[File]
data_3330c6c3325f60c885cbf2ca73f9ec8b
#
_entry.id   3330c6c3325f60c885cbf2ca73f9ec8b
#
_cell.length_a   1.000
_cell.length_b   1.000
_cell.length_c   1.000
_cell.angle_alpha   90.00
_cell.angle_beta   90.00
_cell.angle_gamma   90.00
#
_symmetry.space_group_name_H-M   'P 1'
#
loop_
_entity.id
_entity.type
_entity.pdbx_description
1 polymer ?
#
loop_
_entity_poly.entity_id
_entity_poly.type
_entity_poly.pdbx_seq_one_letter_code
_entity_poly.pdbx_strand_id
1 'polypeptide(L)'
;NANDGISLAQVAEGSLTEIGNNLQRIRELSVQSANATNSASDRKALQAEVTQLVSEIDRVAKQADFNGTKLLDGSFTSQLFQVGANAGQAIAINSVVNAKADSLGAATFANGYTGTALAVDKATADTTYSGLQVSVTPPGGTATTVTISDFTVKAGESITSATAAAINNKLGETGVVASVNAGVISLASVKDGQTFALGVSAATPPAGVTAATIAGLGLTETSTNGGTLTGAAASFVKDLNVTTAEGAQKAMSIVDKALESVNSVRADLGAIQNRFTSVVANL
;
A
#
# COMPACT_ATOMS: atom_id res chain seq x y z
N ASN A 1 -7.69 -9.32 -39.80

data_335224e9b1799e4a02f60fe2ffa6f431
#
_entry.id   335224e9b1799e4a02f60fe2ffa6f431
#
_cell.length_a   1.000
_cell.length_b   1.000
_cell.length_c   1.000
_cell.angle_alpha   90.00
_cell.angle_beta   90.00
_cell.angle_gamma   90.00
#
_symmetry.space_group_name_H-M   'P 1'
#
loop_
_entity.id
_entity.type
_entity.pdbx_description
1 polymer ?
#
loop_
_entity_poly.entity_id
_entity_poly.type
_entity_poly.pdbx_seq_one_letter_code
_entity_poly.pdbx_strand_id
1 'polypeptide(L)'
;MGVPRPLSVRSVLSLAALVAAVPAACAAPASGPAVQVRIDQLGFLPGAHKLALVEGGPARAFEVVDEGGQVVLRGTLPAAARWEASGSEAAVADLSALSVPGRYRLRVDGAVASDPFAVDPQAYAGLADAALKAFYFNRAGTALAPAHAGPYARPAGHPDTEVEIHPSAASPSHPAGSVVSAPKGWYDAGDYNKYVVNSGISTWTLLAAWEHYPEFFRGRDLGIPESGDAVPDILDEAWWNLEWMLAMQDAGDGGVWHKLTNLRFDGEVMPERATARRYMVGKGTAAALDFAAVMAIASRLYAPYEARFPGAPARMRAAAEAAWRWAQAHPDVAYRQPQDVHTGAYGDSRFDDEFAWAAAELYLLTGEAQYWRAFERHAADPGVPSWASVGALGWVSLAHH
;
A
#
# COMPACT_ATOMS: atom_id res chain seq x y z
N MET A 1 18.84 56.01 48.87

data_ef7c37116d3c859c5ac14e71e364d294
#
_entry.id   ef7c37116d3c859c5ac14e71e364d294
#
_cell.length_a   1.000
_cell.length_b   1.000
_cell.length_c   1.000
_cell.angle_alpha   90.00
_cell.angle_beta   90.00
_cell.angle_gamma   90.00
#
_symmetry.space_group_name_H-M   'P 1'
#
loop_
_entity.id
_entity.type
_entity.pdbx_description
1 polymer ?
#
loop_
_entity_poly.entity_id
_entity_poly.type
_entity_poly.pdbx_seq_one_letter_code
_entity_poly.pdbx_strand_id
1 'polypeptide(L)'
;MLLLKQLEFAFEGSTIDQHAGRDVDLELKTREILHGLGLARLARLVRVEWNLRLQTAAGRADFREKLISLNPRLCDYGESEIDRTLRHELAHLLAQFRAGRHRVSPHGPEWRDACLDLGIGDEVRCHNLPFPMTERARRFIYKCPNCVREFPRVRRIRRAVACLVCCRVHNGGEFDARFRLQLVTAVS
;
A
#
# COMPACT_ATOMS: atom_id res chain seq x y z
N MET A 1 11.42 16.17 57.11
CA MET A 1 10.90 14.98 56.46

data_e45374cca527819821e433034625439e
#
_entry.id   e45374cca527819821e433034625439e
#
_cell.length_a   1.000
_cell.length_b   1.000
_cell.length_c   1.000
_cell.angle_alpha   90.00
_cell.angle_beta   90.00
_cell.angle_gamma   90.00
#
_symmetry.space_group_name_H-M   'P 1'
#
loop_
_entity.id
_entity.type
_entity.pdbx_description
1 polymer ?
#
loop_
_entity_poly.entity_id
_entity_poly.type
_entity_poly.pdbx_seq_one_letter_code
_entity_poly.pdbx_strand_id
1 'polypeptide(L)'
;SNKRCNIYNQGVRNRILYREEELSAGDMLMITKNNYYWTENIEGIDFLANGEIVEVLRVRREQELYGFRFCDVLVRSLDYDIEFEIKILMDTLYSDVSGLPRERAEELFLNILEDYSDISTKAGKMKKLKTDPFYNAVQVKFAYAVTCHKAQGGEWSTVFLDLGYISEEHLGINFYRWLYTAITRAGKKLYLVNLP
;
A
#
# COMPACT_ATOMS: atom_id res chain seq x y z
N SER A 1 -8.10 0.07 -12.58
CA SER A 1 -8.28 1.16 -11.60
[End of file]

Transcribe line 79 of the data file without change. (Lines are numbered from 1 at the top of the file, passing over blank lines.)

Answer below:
_entity.pdbx_description